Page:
This gameplay mechanic is related to dialogue trees, moral decisions, and quick-time events. Unlike quick-time events, however, failure to respond in time does not result in death or repeated attempts, but the game still continues with the plot affected in some way, whether this means the plot branching towards a different ending or the character relationships being affected. In other words, these are moral decisions or dialogue conversations that force the player to respond or make choices in real-time, in order to add more urgency to the decision-making process. In addition, it makes conversations more believable than having non-player characters stand around in silence while waiting for the player character to respond.
Early traces of this mechanic dates as far back as the laserdisc games Albegas (1983, Sega) and Time Gal (1985, Taito). Unlike Dragon's Lair where failure resulted in game over, the quick-time events in Albegas were different from other laserdisc games by allowing the choice of different paths to take throughout the game. Time Gal also differentiated itself with moments where a list of choices appear and the player is given a time limit to respond. However, the wrong choices resulted in a variety of different comical death sequences (and then repeated attempts) rather than letting the player continue along with that choice.
This type of gameplay mechanic was later largely pioneered by Sega's Sakura Wars series of tactical role-playing / adventure visual novel games, which were very popular in Japan. In these games, this mechanic was known as the LIPS (Live Interactive Picture System) system. The original Sakura Wars presented the player with options to choose from during conversations and events, where the player must make a choice within a certain time limit, or choose not to respond at all by not making a choice within that time. Choices made, including not having made a decision at all, adds or deducts "trust points" from the characters involved. These points have various effects throughout the game, including shaping the player's relationship with the rest of the cast, affecting their performance in battle, and ultimately, deciding the ending.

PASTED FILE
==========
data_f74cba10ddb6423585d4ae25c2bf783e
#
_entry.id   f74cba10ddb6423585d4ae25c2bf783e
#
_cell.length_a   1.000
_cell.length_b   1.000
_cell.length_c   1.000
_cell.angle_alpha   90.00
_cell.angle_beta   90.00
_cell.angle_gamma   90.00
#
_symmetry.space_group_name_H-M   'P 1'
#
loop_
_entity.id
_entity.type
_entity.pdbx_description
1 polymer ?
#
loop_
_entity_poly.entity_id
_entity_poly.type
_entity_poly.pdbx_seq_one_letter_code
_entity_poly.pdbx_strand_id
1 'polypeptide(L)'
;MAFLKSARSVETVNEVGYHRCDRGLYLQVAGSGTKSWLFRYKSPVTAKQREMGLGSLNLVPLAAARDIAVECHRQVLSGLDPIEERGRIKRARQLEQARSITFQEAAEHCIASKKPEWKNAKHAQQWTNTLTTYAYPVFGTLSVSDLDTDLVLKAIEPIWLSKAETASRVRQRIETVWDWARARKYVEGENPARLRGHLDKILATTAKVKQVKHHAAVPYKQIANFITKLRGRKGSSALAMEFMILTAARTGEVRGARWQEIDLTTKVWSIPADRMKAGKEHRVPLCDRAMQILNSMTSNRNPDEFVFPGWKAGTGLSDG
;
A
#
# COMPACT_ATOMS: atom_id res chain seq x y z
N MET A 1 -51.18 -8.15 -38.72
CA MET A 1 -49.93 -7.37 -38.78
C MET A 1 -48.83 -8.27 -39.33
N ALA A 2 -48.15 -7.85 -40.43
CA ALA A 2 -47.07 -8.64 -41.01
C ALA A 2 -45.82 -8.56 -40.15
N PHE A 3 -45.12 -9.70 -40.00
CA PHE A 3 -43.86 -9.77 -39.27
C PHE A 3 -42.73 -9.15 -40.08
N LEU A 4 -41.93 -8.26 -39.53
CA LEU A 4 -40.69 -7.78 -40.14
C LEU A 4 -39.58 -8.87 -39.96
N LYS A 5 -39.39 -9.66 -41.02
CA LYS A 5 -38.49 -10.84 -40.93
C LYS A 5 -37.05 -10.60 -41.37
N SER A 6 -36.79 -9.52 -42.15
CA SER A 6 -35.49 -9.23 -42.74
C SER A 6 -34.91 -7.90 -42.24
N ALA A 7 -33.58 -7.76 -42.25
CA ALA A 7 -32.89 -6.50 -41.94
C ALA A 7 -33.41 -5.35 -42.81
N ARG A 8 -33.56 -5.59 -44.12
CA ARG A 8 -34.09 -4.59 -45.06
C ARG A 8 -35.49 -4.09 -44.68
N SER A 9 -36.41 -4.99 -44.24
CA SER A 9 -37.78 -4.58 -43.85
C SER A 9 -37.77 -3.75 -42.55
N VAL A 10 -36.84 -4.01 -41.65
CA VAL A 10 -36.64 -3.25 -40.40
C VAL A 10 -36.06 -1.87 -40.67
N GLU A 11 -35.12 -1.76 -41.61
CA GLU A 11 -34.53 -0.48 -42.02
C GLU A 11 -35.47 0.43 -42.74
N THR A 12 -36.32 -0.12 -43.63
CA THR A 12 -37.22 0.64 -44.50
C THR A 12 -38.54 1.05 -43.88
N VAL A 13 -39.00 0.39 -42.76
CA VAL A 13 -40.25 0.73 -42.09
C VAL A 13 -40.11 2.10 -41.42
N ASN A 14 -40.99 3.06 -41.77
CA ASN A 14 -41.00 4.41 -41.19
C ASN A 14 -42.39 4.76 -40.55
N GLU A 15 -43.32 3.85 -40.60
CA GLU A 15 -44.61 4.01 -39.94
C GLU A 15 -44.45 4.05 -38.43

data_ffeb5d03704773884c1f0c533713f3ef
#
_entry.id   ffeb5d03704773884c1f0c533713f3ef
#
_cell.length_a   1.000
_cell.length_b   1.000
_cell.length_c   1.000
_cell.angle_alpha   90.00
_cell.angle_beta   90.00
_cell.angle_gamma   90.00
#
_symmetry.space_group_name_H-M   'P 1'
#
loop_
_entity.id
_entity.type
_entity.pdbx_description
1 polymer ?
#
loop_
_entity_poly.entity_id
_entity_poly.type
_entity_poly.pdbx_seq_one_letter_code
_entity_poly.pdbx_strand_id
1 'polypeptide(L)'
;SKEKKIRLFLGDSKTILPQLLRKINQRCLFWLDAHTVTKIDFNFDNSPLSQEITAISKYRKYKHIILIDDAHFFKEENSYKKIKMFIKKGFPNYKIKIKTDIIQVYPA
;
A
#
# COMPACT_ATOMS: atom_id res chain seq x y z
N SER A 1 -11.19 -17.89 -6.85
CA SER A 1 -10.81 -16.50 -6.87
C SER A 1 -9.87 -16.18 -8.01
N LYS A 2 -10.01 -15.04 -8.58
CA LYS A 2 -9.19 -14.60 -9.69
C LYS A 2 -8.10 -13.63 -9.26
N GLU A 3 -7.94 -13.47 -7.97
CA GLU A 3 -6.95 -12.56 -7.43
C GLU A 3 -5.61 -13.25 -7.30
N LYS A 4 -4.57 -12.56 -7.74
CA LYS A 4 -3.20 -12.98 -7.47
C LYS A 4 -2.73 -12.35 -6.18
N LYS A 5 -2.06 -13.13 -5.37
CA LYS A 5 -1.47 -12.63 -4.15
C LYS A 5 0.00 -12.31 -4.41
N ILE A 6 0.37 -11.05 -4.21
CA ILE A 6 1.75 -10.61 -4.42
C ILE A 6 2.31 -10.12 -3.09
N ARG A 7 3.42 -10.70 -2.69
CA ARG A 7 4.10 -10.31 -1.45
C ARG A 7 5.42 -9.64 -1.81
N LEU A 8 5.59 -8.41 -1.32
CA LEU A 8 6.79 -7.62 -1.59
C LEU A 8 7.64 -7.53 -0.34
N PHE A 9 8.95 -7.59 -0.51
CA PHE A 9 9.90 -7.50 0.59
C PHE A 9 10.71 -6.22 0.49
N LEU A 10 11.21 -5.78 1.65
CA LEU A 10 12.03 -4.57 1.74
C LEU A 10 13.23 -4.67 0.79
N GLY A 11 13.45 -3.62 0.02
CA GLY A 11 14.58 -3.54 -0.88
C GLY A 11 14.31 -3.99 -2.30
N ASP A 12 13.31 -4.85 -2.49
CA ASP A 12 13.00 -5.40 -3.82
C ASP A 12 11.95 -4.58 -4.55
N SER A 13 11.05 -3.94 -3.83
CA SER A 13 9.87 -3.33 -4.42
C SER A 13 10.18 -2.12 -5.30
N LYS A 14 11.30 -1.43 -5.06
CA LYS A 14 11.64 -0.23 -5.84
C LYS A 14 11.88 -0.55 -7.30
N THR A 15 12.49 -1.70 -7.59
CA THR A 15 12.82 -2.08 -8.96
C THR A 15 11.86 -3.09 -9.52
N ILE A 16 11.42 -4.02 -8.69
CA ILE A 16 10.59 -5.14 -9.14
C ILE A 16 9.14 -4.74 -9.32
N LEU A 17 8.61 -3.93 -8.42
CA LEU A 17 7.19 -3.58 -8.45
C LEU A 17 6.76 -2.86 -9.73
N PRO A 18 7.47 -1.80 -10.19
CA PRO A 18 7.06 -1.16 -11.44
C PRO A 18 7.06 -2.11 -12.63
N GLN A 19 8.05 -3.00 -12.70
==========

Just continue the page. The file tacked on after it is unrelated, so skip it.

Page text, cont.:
Timed decisions were largely popularized by Sega's Shenmue series, which introduced them in a 3D cinematic format, with players having to make QTE decisions in real-time during cutscenes, with the outcome of the QTEs leading to alternative narrative outcomes. Shenmue inspired a number of modern cinematic games to feature real-time cinematic decisions, including other FREE adventures games such as Shadow of Memories and Quantic Dream's Indigo Prophecy and Heavy Rain, the real-time action RPG Alpha Protocol (also published by Sega), and Telltale point & click adventure / visual novel games such as The Walking Dead, among other titles.
The Sakura Wars sequels developed several variations of this mechanic. For example, Sakura Wars 3 introduced an "analog LIPS" system where the player can use the analog stick to determine the force of a response, such as the volume of a shout.
A more recent variation of this mechanic can be seen in the visual novel game Tiger & Bunny, where timed decisions are presented in the form of a talking battle system, where the player must outsmart opponents through dialogues, with certain choices (or lack of choice if the timer runs out) affecting the player's stamina gauge.